The U.S. government has declared war on hacktivist group “Anonymous” and its offshoot group LulzSec, having identified four of its leaders, including Hector Xavier Monsegur, AKA Sabu, who has joined forces with the feds to expose fellow “bros” from the surprisingly effective hacking group.
“Anonymous” refers primarily not to a hacking group, but to an internet playground for disaffected teens and young adults, who participate with the picture board /b/, on the website 4chan. The concept of leveling all posters with the same name “anon,” and making few strictures on what is allowed to be posted has inadvertedly created a counterculture think tank, bringing minds that would normally be isolated and brooding into direct contact. Such exposure to like-minded rebels has led to various hacking projects that are especially interested in executing a sort of vigilante internet justice that fights for the values of equal access of information to all, piracy rights, transparency in government and corporate communication, though many members report they “do it for the lulz.”
Such an unlikely group of rebels has managed to cost various governments and corporations billions of dollars, through such high profile attacks as shutting down the websites of MasterCard, PayPal, and Visa, for boycotting their help with donations to WikiLeaks; including an attack on Sony Pictures Entertainment, Infragard Members Alliance, PBS, and Fox Broadcasting, who referred to the group as “Hackers on Steroids.” They also shut down the FBI’s website.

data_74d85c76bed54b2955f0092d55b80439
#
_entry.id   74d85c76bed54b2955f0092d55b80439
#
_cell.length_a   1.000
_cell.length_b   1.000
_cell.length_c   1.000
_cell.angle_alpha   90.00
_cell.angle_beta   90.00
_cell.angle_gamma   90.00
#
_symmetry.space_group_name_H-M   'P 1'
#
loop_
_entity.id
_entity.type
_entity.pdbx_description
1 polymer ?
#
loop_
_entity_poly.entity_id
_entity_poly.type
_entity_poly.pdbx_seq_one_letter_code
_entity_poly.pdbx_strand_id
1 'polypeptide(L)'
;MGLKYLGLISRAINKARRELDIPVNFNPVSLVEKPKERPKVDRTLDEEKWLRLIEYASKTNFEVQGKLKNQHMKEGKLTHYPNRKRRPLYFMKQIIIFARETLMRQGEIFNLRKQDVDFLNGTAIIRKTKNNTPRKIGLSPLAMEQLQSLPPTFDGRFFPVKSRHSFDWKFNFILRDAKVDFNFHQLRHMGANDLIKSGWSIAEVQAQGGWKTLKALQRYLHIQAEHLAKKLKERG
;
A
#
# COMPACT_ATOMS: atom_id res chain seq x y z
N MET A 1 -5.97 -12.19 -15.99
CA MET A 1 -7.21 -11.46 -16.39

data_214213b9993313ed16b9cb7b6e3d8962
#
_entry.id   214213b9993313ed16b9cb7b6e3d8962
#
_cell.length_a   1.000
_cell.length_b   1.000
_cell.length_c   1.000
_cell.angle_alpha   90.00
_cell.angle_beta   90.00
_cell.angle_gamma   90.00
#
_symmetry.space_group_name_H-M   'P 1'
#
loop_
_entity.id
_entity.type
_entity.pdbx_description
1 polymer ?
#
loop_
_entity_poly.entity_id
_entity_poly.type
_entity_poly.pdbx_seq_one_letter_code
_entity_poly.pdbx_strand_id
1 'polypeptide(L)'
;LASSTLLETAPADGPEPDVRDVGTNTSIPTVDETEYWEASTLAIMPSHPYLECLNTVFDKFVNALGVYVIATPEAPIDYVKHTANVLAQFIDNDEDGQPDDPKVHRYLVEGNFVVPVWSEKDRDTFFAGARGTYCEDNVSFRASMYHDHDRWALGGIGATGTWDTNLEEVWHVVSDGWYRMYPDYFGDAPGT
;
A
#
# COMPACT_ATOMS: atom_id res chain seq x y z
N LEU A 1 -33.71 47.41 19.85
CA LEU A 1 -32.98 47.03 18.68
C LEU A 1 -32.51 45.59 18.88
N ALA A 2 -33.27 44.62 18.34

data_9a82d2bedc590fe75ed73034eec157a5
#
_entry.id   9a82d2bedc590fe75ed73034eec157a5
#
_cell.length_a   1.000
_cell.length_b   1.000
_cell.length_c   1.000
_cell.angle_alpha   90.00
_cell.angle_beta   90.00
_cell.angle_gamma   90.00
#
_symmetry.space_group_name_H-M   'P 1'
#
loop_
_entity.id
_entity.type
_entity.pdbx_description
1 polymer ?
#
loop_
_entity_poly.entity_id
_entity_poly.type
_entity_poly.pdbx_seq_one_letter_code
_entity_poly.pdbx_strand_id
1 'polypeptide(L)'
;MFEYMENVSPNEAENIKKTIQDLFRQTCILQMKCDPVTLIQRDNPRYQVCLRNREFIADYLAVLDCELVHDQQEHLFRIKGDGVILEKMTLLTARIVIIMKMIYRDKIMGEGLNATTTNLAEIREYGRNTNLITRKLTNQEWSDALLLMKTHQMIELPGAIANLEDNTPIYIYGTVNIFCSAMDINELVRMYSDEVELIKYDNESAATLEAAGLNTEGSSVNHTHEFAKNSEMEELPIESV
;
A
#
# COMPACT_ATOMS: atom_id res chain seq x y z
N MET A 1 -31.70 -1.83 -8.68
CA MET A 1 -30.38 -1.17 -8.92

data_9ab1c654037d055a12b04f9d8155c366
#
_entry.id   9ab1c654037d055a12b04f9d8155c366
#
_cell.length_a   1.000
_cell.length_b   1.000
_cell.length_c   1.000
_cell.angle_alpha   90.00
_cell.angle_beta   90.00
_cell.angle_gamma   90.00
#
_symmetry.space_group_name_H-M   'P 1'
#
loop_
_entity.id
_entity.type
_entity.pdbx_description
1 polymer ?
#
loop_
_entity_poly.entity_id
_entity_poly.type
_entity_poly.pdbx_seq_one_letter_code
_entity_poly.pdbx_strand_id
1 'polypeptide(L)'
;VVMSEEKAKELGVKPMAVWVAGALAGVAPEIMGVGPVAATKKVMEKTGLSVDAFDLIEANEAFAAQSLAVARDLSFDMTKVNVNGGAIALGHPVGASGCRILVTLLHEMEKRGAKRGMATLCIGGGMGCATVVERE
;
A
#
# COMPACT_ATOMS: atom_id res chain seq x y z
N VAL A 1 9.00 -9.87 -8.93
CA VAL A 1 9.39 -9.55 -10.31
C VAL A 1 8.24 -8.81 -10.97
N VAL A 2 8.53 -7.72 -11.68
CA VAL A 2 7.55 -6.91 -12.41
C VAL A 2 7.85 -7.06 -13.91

Monsegur agreed to aid FBI after he pled guilt to 12-counts of indictments of computer hacking and conspiracy. Since then, three other prominent members have been arrested, including Ackroyd, 23, Davis, 29, and Martyn, 25, from the UK. They could face up to 20 years in prison for their involvement with the group known as “InternetFeds.” The FBI alleged they were “engaged in a series of cyber attacks that included breaking into computer systems, stealing confidential information, publicly disclosing stolen confidential information, hijacking victims’ e-mail and Twitter accounts, and defacing victims’ Internet websites.”
“This is devastating to the organization,” an FBI spokesman told Fox News, “We’re chopping off the head of LulzSec.”
Anonymous has responded in a twitter, “We are done talking about Sabu. He is a person who is too scared for revolution. We will continue to fight and show that Sabu was no one.”
The group, which loosely bases its ethic on the novel and movie, Fight Club, regards the strength of their group in their collective anonymous identity.
Many participants of anonymous use the site as a sort of “meme womb,” and attempt to impress each other with funny phrases and pictures, which have since become popular across the internet. Anonymous does not refer only to those engaged in illegal activities.